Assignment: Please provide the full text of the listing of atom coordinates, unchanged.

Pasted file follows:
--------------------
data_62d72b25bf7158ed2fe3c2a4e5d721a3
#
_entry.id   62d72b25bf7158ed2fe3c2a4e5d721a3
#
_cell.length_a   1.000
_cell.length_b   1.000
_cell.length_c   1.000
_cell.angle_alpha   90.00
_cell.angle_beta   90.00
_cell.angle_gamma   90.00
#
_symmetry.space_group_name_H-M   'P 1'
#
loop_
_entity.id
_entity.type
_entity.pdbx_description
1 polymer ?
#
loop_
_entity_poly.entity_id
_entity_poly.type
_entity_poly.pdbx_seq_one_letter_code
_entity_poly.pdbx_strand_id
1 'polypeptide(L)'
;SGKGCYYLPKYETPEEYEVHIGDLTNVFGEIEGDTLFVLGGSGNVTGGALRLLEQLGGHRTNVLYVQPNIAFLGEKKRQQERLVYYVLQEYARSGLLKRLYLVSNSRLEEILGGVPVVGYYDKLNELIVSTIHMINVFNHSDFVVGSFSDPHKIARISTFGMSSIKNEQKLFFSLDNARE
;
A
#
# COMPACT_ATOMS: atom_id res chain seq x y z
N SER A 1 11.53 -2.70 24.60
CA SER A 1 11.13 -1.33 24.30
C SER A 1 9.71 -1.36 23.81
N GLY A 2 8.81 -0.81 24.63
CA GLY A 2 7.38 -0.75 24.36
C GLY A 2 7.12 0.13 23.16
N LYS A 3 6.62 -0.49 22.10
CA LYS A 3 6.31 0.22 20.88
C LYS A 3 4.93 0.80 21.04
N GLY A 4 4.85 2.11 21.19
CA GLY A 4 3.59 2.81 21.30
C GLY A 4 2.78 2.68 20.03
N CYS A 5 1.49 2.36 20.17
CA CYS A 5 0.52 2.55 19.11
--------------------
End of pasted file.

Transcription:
data_62d72b25bf7158ed2fe3c2a4e5d721a3
#
_entry.id   62d72b25bf7158ed2fe3c2a4e5d721a3
#
_cell.length_a   1.000
_cell.length_b   1.000
_cell.length_c   1.000
_cell.angle_alpha   90.00
_cell.angle_beta   90.00
_cell.angle_gamma   90.00
#
_symmetry.space_group_name_H-M   'P 1'
#
loop_
_entity.id
_entity.type
_entity.pdbx_description
1 polymer ?
#
loop_
_entity_poly.entity_id
_entity_poly.type
_entity_poly.pdbx_seq_one_letter_code
_entity_poly.pdbx_strand_id
1 'polypeptide(L)'
;SGKGCYYLPKYETPEEYEVHIGDLTNVFGEIEGDTLFVLGGSGNVTGGALRLLEQLGGHRTNVLYVQPNIAFLGEKKRQQERLVYYVLQEYARSGLLKRLYLVSNSRLEEILGGVPVVGYYDKLNELIVSTIHMINVFNHSDFVVGSFSDPHKIARISTFGMSSIKNEQKLFFSLDNARE
;
A
#
# COMPACT_ATOMS: atom_id res chain seq x y z
N SER A 1 11.53 -2.70 24.60
CA SER A 1 11.13 -1.33 24.30
C SER A 1 9.71 -1.36 23.81
N GLY A 2 8.81 -0.81 24.63
CA GLY A 2 7.38 -0.75 24.36
C GLY A 2 7.12 0.13 23.16
N LYS A 3 6.62 -0.49 22.10
CA LYS A 3 6.31 0.22 20.88
C LYS A 3 4.93 0.80 21.04
N GLY A 4 4.85 2.11 21.19
CA GLY A 4 3.59 2.81 21.30
C GLY A 4 2.78 2.68 20.03
N CYS A 5 1.49 2.36 20.17
CA CYS A 5 0.52 2.55 19.11